By: Gina Boedeker
Today, I had a conversation with a potential client where I ended the conversation like this: “Technically, yes, you could hire our team to do this project. However, I think there are better, more efficient, and less expensive ways for you to get that information.” Then I put that person in touch with a “competitor.”
This was after just a few weeks ago, when I spoke with someone who on paper seems like TBG’s ideal client, the Chief Marketing Officer at a company in my industry who was referred to TBG by a colleague. Within minutes of starting the call as she explained what she and her team were looking for, I said, “Yes, we have people on our team that have some of that experience, but based on what you’re looking for, it sounds like a company that specializes specifically in this area would better serve you.” I then—you guessed it—forwarded the lead to another “competitor.” The same scenario played itself out with a third prospect, this one a former colleague who reached out. Again, the project simply wasn’t a good fit. This person—and the product—would be better served by a company with a different focus. And I was happy to help connect my former colleague with someone who I thought could best meet her needs.
In the last few weeks, I’ve walked away from these projects—ones where the clients reached out to me. If I had put together a proposal for these projects, I’m confident we would have won the business. And believe me—I never like to leave business on the table.
But we’re not for everyone, and not every client is for us.
It took me a while to realize this when I started my business. It’s hard to pass up projects when you own a service-based business and you have a team on payroll. It would have been so easy to say “Yep, absolutely, we can do that.” Next call. “Yes, we’re the right team for that.” Next call. “Yes, we can do that for you.”
But who are we serving, then? We *can* do many things, but that doesn’t mean we are the best solution for everyone.
And that makes TBG a better solution for the clients we are right for.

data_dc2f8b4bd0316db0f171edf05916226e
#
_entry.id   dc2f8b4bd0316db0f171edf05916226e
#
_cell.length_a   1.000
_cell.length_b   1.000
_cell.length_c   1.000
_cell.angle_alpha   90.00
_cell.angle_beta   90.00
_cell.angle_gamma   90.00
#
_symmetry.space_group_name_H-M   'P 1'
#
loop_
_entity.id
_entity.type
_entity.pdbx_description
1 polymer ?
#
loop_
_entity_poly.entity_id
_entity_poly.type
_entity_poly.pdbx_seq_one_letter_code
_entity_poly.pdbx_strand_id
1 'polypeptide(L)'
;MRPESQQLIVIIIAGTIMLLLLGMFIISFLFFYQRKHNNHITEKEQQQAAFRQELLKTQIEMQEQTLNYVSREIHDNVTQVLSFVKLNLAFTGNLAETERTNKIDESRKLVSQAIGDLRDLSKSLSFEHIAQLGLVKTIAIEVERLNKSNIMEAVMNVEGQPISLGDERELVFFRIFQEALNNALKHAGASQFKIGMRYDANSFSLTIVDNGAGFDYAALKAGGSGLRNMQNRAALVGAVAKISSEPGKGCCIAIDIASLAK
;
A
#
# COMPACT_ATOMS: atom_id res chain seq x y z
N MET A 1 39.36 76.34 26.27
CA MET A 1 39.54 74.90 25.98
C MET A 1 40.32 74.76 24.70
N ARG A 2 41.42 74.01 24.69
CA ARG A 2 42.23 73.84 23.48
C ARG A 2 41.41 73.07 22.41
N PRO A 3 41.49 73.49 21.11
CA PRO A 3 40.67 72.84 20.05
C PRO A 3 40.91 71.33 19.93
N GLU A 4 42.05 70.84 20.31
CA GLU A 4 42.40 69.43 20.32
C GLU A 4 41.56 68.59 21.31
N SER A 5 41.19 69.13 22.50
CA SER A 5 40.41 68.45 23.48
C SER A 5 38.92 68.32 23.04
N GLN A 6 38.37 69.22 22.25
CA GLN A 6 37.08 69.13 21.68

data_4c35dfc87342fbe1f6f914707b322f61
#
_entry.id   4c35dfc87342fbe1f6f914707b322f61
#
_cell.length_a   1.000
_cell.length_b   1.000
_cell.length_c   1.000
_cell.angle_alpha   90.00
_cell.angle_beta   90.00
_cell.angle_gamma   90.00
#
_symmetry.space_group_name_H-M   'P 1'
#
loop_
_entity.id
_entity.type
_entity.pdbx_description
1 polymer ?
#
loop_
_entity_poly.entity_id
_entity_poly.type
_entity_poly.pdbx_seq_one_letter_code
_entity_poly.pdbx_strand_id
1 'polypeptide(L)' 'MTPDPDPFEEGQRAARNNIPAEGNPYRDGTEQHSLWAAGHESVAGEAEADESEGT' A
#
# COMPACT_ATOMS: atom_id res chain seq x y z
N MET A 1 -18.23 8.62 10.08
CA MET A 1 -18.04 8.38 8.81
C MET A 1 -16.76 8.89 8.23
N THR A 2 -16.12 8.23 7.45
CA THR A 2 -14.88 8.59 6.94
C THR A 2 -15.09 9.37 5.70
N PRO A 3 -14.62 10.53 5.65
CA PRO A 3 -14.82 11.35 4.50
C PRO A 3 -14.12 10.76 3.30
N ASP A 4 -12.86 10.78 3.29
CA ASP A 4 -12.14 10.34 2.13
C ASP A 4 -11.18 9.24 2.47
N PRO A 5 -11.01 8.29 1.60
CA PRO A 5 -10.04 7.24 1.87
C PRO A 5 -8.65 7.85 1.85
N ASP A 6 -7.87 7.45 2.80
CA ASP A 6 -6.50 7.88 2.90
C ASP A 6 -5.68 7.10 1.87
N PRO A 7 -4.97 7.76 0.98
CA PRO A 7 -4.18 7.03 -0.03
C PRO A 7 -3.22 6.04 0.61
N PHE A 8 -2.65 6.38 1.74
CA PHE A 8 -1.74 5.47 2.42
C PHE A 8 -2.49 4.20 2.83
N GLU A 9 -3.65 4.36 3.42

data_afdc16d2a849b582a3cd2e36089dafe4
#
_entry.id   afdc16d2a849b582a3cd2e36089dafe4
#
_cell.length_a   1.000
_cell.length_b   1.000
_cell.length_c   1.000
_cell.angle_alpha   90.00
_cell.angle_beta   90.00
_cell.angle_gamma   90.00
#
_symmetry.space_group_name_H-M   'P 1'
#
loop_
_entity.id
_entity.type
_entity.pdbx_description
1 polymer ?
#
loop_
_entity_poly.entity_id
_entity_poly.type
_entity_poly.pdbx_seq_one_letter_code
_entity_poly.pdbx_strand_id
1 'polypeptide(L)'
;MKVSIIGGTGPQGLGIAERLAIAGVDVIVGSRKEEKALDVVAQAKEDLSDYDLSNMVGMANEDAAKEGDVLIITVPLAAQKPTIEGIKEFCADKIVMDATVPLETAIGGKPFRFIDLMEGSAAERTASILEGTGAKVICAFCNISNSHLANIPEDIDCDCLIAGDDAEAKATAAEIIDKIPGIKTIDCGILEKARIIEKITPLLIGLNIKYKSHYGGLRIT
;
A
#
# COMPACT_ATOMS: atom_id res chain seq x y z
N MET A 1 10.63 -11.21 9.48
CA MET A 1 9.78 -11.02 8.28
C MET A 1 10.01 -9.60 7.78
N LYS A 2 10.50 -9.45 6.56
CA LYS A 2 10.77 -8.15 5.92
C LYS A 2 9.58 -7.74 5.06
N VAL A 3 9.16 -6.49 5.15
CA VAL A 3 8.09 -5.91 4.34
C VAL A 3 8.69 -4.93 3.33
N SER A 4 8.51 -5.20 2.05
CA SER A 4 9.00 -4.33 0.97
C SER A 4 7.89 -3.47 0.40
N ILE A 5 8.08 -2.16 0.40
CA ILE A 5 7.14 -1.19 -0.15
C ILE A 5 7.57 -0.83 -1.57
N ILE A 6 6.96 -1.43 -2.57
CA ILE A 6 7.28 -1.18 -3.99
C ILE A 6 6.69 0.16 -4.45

When I started The Boedeker Group, we were a partner to a variety of publishing companies in many areas: marketing, market development, product development, digital development, instructional design, supplements creation, even open sales territory coverage. Each project was customized. We talked to teams to find out exactly what they needed and then tried to find the people that best fit that specific project—even projects that were one-offs.
When necessary, however, we’re now able to confidently say, “I know the right team for you for this,” and connect prospects to other business owners who have a deep bench in precisely the area of expertise that is needed. This allows everyone—TBG, as well as our colleagues—to focus our time and energy on building best practices in the areas where we bring our customers the most value. For TBG, this is market research, market development, and insights.
By saying “no” to projects that don’t fall within our area of expertise, we actually maximize our value to our clients. While it took me longer than I care to admit to make this leap, TBG is better for having done so. Now, our clients know that we deliver absolute value for their investment, that our deliverables are of the utmost quality, and that our sharp focus will help them to achieve their business goals.
Our “nos” have not only made us a better partner, but many of those “nos” to the wrong projects have, over time, turned into the right projects.
What is your experience in this realm? Has saying “no” ever turned into an important growth opportunity for your business?